Stocks tumble as investors lock in profits
New York — Investors who drove blue-chip stocks to record highs this week paused to take profits Thursday, knocking the Dow Jones industrial average down more than 120 points. Technology stocks once again outperformed the rest of the market.
The Dow fell 127.59 to close at 11,198.45. The Standard & Poor’s 500 fell 19.78 to 1,362.01, and the Nasdaq composite index fell 30.98 to 2,774.62.
”We’ve had a big run from some big names,” said Charles White, portfolio manager at Avatar Associates. ”Some of the stocks that have run the farthest are correcting the most today.”
Consumer goods stocks that posted strong gains in recent sessions fell back as investors collected their gains. Procter & Gamble dropped 2 3/8 to 100 1/4.
Oil stocks contributed most heavily to the weakness in the Dow and the S&P 500. Crude oil prices tumbled Wednesday after inventory figures showed unexpectedly weak gasoline consumption as the peak summer driving season winds down.
Prices recovered slightly Thursday, but tropical storms forming in the Gulf of Mexico kept traders on guard. Dow component Chevron fell 2 3/8 to 92 11/16 and Royal Dutch/Shell fell 2 5/8 to 61 11/16.
Major gains by selected Internet stocks kept the Nasdaq’s losses fairly narrow. Priceline.com., which allows customers to bid on prices for airline tickets, rose 7 7/16 to 72 5/8. Net2Phone, which has signed several distribution deals in recent days, gained 5 13/16 to 75 15/16.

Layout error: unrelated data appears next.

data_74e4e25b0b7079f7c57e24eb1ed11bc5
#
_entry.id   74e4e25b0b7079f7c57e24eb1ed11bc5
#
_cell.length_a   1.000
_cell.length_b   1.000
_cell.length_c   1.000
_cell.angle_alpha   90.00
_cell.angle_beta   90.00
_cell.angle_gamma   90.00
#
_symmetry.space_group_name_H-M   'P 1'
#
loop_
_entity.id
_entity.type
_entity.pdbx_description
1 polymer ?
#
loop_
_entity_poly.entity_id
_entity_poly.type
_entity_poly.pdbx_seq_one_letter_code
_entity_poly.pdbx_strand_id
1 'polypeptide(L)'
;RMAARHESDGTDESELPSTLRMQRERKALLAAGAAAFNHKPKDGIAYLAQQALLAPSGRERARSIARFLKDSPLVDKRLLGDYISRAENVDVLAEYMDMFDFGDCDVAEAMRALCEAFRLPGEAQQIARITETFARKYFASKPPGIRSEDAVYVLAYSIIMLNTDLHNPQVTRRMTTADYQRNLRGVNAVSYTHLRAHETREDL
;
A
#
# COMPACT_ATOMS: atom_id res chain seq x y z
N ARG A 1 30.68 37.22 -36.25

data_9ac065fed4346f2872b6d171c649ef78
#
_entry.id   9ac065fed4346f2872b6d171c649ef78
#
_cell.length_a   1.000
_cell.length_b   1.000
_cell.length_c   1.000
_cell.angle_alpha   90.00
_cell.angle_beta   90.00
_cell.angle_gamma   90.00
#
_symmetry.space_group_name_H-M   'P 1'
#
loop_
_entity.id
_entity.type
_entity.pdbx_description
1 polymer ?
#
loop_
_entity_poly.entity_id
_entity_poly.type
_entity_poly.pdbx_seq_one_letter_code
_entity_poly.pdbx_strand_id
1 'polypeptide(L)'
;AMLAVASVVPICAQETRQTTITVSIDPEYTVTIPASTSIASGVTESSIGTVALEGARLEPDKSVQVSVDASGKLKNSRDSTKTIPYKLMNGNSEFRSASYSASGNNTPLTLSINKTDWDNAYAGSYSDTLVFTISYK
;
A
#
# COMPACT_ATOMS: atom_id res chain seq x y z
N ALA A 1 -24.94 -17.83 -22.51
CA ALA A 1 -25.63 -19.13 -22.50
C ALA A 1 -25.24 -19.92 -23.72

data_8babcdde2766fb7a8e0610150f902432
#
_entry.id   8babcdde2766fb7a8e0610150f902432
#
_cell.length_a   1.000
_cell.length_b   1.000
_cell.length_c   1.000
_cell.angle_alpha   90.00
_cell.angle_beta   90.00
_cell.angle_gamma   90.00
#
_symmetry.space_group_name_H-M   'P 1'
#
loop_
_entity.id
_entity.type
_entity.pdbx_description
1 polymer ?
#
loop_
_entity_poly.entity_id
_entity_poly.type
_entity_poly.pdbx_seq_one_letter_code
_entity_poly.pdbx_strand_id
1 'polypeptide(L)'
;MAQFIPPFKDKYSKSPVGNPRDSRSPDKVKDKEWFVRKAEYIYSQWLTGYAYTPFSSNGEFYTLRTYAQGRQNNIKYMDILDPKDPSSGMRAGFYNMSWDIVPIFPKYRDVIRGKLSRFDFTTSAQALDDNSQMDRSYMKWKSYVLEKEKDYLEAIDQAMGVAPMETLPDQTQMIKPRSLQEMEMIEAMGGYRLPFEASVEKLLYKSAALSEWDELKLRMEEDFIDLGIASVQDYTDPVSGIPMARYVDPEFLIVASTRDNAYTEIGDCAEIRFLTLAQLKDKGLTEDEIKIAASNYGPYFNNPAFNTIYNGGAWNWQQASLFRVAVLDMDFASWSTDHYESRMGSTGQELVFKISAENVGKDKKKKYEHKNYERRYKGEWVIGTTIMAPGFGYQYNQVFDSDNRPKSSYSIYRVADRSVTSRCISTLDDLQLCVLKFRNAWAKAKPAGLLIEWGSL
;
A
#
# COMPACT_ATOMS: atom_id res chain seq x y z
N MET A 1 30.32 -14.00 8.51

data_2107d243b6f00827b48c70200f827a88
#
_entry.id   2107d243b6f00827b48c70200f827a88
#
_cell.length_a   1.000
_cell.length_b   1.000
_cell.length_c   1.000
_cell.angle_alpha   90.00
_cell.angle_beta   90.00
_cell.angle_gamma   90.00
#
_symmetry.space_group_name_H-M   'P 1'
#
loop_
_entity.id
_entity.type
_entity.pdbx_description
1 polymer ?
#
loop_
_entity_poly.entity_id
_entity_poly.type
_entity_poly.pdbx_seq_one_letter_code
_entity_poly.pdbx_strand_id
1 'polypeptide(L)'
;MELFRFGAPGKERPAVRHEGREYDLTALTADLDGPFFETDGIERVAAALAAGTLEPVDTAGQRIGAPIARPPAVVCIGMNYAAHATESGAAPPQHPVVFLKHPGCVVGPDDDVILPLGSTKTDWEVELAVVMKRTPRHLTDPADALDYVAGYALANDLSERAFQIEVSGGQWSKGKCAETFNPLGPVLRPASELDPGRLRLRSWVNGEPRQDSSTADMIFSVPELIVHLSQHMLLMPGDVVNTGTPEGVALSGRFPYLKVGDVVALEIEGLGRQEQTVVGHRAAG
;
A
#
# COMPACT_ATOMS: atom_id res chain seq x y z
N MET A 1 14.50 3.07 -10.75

Paper stocks were mostly higher after Merrill Lynch raised its rating on Georgia-Pacific, which rose 2 1/2 to 44.
Without any fundamental change in market conditions, traders said investors were stepping back after the Dow reached a new record close of 11,326.04 on Wednesday. Stocks rose after the Federal Reserve raised interest rates Tuesday and suggested that inflation now appears to be on hold.
The Commerce Department offered additional evidence Thursday that the growth of the U.S. economy has not escalated too sharply. The revised gross domestic product the total output of goods and services grew at a substantially slower annual rate of 1.8 percent in the second quarter, reflecting the drag from a bloated trade deficit.
Another portion of the report showed profits of U.S. companies decreased at an annual rate of $9.2 billion in the second quarter. That marked the biggest drop since the end of 1997. In the first quarter of the year, profits rose at a $47.1 billion rate.
That figure surprised economists who have watched many U.S. companies tally strong profit growth.
”Earnings releases from many corporations suggested a fine profit performance, but the aggregate results were less than stellar,” said Michael Moran, chief economist at Daiwa Securities America Inc.
White said some market participants remain unconvinced that the Fed will leave interest rates untouched for the rest of the year. In 1998, the Fed cut rates three times to help stimulate the economy and lift Asian economies out of their financial crises.
”It’s perfectly logical to believe that the Fed might want to undo all three of those rate cuts,” he said. The central bank also raised rates June 30.
Bond yields edged slightly higher, to 5.88 percent from 5.86 percent late Wednesday. A rally in bond prices after the Fed’s meeting helped stocks gain ground Tuesday and Wednesday.
Declining issues outnumbered advancers by a 3-to-2 margin on the New York Stock Exchange, where composite volume totaled 866.33 million shares, compared with 1.04 billion the previous session.
The Steamboat Springs City Council voted, 4-3, to ban disposable plastic bags at Steamboat’s largest grocery stores.